}

}

[/code]
So thinking through the challenge is more important. but my code has couple of glitches, if my default background colour is not white then how to allow view to set to that (there is no .defalutcolor() property) also I am struggling with the second part “(If that is not enough excitement in your life, you can change the background color each time the view controller is viewed.)”
I know it will involve looping and i need to use a view counter but how to determine how many times a screen has been viewed and then one solution is for even view use default and for odd use some other (like red or orange) but then if I want to change the view each time as mentioned how to do that. I hope this helps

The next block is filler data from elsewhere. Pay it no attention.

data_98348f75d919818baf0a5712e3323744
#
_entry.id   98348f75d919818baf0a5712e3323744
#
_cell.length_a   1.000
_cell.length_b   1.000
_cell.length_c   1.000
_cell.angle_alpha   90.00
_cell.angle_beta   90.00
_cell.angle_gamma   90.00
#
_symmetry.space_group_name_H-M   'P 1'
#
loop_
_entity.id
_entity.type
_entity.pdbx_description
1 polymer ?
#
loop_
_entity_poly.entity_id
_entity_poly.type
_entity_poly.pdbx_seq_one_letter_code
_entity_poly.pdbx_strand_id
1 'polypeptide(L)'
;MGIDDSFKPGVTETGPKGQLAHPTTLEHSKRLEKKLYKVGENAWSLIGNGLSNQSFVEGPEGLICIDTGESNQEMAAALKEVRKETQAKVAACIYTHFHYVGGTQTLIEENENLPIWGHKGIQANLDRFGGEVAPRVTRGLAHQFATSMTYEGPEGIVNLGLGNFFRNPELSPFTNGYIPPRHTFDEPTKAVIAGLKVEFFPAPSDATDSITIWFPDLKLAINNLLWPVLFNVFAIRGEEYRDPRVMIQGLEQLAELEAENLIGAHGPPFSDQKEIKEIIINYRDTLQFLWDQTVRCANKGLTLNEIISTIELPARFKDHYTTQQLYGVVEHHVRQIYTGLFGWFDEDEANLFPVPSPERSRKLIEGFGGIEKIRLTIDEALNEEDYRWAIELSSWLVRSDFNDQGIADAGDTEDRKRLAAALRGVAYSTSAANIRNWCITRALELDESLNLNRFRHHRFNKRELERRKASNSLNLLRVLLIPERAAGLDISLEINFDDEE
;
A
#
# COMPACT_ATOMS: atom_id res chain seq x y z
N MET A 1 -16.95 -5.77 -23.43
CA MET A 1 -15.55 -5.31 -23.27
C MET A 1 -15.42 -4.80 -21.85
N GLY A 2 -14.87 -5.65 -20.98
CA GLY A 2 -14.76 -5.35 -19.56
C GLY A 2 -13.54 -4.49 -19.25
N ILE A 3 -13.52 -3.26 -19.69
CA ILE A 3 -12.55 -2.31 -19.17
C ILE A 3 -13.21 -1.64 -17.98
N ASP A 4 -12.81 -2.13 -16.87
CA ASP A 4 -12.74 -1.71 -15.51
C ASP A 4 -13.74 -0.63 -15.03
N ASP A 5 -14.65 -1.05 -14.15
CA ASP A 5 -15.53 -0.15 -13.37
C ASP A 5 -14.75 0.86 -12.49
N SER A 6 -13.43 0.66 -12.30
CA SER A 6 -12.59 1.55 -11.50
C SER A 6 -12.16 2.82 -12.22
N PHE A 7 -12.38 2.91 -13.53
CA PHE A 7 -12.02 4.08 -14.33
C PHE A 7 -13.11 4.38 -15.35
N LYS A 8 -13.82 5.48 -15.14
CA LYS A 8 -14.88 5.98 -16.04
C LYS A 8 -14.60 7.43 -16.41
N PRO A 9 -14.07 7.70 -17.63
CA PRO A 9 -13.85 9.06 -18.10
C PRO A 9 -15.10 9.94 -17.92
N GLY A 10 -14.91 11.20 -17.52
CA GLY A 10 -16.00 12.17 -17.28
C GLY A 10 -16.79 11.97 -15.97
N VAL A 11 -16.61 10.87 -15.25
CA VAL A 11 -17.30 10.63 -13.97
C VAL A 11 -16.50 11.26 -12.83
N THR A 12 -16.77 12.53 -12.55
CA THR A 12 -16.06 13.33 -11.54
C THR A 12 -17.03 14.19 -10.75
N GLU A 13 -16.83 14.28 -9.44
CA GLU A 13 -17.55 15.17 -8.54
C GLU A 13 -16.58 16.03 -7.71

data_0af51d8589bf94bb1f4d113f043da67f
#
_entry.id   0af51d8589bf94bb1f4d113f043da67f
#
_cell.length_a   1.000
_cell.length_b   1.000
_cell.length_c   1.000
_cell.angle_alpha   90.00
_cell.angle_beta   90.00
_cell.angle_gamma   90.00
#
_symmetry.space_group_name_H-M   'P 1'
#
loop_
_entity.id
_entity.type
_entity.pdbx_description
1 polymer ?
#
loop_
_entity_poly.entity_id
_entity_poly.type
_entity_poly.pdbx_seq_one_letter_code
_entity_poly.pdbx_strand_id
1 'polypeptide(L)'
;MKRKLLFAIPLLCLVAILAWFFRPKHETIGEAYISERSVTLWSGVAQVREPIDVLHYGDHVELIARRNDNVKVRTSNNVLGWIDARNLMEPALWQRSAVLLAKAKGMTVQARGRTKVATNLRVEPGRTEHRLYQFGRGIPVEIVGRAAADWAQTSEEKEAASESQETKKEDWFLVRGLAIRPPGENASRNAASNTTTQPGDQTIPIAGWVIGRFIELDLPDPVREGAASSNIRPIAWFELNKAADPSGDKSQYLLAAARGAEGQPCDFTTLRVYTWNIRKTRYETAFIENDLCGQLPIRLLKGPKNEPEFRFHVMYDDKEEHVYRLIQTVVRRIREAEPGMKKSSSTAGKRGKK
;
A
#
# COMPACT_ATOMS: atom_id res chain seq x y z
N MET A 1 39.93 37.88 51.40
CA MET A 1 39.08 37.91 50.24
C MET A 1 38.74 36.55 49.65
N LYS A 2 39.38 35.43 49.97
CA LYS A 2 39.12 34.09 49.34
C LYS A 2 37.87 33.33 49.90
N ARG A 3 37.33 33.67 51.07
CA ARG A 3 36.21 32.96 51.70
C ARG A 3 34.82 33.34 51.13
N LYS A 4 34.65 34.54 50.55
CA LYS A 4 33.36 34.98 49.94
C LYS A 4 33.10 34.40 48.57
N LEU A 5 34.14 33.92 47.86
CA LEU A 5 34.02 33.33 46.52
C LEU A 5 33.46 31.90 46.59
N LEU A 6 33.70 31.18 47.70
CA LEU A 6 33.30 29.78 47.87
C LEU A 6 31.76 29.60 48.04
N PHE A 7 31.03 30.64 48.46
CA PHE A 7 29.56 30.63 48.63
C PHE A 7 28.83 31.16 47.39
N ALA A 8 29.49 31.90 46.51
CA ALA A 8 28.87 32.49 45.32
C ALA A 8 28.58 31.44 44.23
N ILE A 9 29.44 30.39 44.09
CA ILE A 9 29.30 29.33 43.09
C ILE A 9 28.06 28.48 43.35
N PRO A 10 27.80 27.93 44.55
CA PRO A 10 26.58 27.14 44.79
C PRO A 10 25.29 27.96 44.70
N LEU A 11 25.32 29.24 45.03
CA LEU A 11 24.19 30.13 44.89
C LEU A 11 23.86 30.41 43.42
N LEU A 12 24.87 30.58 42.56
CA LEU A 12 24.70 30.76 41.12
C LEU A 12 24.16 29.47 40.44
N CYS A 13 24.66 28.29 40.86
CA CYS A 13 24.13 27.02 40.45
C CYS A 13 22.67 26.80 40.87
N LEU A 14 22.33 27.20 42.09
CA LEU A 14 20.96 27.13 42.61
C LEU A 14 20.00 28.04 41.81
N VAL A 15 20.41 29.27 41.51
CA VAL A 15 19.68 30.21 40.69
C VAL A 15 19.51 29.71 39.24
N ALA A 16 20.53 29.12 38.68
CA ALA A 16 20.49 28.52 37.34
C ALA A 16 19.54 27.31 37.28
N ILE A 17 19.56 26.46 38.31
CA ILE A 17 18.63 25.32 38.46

#7

Great answer NikhiliOS!

You helped me out with the use of NSCalendar. I was trying to work out how to get the hour from an NSDate directly!

For the change of colour each time the view appears, I simply generated a random colour each time viewWillAppear(_:slight_smile: is called.

        let color = UIColor(red: CGFloat(Double(arc4random_uniform(101)) / 100.0),
                            green: CGFloat(Double(arc4random_uniform(101)) / 100.0),
                            blue: CGFloat(Double(arc4random_uniform(101)) / 100.0),
                            alpha: 1.0)

There may be a better way of generating a random double between 0.0 and 1.0 if anyone can recommend one?


#8

My solution based on german winter hours :slight_smile:

override func viewWillAppear(animated: Bool) {
        
        let date = NSDate()
        let calendar = NSCalendar(calendarIdentifier: NSCalendarIdentifierGregorian)
        let components = calendar?.components(.Hour, fromDate: date)